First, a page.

|Author Jim Hinckley signing books for Dale Butel’s
fall Route 66 tour. (Judy Hinckley)
This is but the latest manifestation of exciting change in a year of amazing developments on Route 66 that commenced with the World Moments Fund symposium held last November in Anaheim. Built upon this was the historic Route 66: Crossroads of the Past and Future Conference at this years Route 66 International Festival in Kingman.
The festival seems to have served as a wake up call for the City of Kingman as plans are now under development to create an annual Route 66 themed event to dovetail with the cities Andy Devine Days events that includes a rodeo and parade. This will provided the second book end for the season as the annual Route 66 Fun Run takes place in the spring.
As an historic footnote, Jack Rittenhouse in his classic guide book to Route 66 published in 1946 noted this annaul event in Kingman. At that time it was called Diggin’ Doggie days, a celebration of the town’s western ranching history. So, there is ample historic precedence to tie a new event to Route 66.
Another manifestation of the palpable sense of excitement and enthusiasm about the future of Route 66 is the new business and renovated properties that are springing up from Santa Monica to Chicago. From Fender’s River Road Resort to the Tumbleweed Grill and Country Store in Texola, better known as Water Hole 2, folks like Rosie Ramos and Mazel Zimmerman are transforming the road with the creation of new destinations for Route 66 enthusiasts in search of a unique and authentic experience with the personal touch.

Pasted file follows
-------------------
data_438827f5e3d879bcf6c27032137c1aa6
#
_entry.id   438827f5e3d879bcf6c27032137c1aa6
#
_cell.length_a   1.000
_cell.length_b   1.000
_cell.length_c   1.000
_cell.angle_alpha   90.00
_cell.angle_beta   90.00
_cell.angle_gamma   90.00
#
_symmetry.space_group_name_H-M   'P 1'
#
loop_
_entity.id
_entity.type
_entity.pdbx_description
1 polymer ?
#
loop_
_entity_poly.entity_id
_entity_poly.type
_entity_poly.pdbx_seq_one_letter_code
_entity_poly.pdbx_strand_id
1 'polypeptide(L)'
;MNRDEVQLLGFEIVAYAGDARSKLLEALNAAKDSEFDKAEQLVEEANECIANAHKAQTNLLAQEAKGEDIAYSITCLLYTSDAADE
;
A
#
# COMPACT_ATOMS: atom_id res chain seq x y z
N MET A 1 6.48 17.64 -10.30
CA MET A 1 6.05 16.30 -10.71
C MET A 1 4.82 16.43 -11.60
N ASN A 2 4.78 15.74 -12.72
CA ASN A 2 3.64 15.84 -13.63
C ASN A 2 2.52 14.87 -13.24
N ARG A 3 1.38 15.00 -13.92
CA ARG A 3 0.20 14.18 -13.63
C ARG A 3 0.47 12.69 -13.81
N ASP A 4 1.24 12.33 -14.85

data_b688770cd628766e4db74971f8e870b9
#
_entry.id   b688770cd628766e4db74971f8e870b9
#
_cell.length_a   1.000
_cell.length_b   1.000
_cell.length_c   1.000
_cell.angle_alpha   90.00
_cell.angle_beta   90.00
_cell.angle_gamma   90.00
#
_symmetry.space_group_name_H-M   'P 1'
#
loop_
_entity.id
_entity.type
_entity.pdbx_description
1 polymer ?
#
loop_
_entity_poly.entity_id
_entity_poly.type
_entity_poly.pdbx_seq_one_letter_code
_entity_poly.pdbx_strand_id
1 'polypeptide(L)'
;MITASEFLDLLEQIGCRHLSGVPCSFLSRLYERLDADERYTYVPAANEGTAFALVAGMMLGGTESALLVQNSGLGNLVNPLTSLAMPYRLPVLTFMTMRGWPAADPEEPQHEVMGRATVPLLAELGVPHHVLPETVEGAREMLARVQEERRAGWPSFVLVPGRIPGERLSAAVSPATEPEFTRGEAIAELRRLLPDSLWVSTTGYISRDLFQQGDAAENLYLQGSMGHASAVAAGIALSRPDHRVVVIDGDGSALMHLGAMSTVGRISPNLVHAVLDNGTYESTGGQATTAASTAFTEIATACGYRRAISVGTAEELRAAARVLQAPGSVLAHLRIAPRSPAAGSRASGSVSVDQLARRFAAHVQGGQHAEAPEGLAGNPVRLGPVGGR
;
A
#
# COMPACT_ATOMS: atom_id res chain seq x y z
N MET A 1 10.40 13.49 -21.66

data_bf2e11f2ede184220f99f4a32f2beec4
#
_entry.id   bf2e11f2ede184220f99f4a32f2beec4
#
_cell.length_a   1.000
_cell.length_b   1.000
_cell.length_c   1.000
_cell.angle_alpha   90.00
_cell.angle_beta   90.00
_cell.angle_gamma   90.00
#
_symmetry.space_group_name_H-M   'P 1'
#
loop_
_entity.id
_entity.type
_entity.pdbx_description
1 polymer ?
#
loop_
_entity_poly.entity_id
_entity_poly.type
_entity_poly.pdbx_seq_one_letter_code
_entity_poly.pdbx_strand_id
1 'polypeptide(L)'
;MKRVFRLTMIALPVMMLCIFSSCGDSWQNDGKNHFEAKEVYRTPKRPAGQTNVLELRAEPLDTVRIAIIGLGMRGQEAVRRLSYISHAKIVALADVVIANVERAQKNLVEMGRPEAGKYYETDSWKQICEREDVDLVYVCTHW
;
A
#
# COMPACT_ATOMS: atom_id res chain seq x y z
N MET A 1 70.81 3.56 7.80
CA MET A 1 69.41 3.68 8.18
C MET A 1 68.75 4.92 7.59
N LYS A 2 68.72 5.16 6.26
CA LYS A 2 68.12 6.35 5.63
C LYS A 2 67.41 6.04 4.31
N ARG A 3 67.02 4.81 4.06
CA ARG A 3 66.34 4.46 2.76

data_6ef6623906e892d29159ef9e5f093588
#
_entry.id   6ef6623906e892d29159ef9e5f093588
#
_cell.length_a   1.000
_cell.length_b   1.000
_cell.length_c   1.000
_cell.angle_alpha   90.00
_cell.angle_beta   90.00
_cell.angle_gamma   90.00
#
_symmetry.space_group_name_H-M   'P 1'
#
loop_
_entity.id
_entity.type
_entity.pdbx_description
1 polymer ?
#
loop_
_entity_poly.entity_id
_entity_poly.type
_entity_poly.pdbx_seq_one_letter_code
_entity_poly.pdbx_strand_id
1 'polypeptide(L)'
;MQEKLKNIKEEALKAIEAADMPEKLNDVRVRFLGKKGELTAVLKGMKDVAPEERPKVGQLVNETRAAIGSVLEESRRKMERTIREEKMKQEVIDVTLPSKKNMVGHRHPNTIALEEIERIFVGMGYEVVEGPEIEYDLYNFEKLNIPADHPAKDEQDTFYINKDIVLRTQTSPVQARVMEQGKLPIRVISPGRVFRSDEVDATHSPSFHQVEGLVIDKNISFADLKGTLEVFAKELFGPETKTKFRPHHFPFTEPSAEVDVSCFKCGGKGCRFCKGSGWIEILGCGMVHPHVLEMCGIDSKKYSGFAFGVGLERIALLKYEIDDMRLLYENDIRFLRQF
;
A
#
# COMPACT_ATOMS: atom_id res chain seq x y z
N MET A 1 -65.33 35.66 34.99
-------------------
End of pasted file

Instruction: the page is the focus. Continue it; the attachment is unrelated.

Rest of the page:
As exciting as this year has has been, 2015 is shaping up to be even more spectacular for us as well as the Route 66 community. My dearest friend and I are finalizing arrangements to attend the Holiday Fair in Utrecht, Netherlands in January on behalf of U.S. Bikers and the Dutch Route 66 Association (yes the rumors are true).
As evidenced by this article from Croatia, the new electric vehicle museum in Kingman is garnering international attention which will introduce Route 66 to a new audience. In June, the world famous Hemmings sponsored Great Race will be following Route 66 west from St. Louis.
The old Holiday Inn in Kingman, dating to the 1960’s, is now fully renovated, including the lounge and restaurant. Large enough to accommodate tour groups, the facility promises to soon be a destination in itself. For more information contact Bob Walton at (928)753-6262.
Judging by the number of new tours on Route 66 this year, the renovation couldn’t have come at at a better time. Open Road Productions is developing several Chinese tours of the road. Gilligan’s Wild West Tours of New Zealand kicked off their first successful tour this fall. Another company is developing an Amtrak/tour bus tour of Route 66 in the southwest.
Just as it has for almost a century, Route 66 continues to be a road to opportunity and adventure. Moreover, as the tsunami of interest continues to build, there is the very real possibility that the old double six will enjoy a second century as the Main Street of America.
West of Moriarty, as we began the long descent into Albuquerque, a song by Jim Glaser began rolling through my head. Likewise with memories as I have rolled into this town from the east for more than fifty years.
As we navigated the streets of the city on our way to the Monterey Motel, our favored haven for a restful evening in the city, our thoughts and discussions toward the topic of food and dinner. Our lunch at the Golden Light in Amarillo had been substantial but hundreds of miles of road had passed under the wheels since that stop.
Then we discovered an intriguing little café hidden in the shadows just a block or two north of Central Avenue near Old Town (321 Rio Grande Boulevard NW). As it turned out, we had found a true gem in the form of Monica’s El Portal Restaurant.